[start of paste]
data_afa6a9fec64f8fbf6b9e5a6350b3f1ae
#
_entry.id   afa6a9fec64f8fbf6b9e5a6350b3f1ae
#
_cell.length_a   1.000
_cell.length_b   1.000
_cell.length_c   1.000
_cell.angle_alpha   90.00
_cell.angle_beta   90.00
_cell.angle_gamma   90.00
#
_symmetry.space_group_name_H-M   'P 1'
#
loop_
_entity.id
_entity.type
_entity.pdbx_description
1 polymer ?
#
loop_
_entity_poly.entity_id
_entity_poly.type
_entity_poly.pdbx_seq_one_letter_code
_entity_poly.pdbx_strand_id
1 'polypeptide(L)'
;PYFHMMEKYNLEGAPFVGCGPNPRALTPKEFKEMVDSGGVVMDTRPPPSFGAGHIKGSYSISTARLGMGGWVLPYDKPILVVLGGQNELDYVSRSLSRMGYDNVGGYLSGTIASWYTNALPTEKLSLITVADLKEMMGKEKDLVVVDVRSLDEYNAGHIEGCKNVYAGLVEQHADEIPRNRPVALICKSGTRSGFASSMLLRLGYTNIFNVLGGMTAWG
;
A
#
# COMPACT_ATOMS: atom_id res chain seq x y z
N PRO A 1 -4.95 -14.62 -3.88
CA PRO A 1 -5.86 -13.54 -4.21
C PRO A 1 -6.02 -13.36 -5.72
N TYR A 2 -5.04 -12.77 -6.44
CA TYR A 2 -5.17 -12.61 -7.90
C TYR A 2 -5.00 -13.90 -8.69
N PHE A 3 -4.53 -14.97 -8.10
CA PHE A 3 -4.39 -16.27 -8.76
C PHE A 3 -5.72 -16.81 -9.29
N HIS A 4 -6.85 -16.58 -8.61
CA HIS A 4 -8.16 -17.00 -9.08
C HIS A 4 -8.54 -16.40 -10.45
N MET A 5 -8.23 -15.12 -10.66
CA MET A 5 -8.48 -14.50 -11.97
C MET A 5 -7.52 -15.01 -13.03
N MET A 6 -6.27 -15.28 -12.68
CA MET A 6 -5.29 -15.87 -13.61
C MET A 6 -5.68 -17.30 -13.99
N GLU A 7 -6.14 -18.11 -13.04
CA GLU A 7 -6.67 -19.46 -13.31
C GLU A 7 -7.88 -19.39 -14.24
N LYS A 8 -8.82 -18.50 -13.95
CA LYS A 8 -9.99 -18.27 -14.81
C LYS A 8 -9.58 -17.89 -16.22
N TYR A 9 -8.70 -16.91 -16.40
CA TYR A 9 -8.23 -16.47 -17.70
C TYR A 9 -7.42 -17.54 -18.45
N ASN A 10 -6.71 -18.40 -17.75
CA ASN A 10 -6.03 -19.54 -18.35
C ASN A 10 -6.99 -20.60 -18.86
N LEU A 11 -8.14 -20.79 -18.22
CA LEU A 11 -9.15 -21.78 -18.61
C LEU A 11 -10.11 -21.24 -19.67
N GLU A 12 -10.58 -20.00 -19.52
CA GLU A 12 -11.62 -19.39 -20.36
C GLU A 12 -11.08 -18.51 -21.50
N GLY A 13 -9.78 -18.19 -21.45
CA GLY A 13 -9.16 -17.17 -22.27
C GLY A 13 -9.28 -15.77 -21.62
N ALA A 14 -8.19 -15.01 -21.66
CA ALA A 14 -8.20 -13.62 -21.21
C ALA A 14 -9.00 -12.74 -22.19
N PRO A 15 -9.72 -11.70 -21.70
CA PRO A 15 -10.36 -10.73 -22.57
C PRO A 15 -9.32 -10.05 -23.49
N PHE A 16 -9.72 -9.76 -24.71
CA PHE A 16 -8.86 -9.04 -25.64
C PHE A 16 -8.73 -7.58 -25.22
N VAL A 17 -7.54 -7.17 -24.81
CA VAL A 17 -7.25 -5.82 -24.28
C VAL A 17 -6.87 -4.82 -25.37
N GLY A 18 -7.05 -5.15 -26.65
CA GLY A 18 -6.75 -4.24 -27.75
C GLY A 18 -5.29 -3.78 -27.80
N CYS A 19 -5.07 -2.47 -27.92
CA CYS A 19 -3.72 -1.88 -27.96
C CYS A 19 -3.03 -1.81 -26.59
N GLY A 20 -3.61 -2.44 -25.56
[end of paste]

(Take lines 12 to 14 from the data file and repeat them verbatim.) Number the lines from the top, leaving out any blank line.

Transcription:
_symmetry.space_group_name_H-M   'P 1'
#
loop_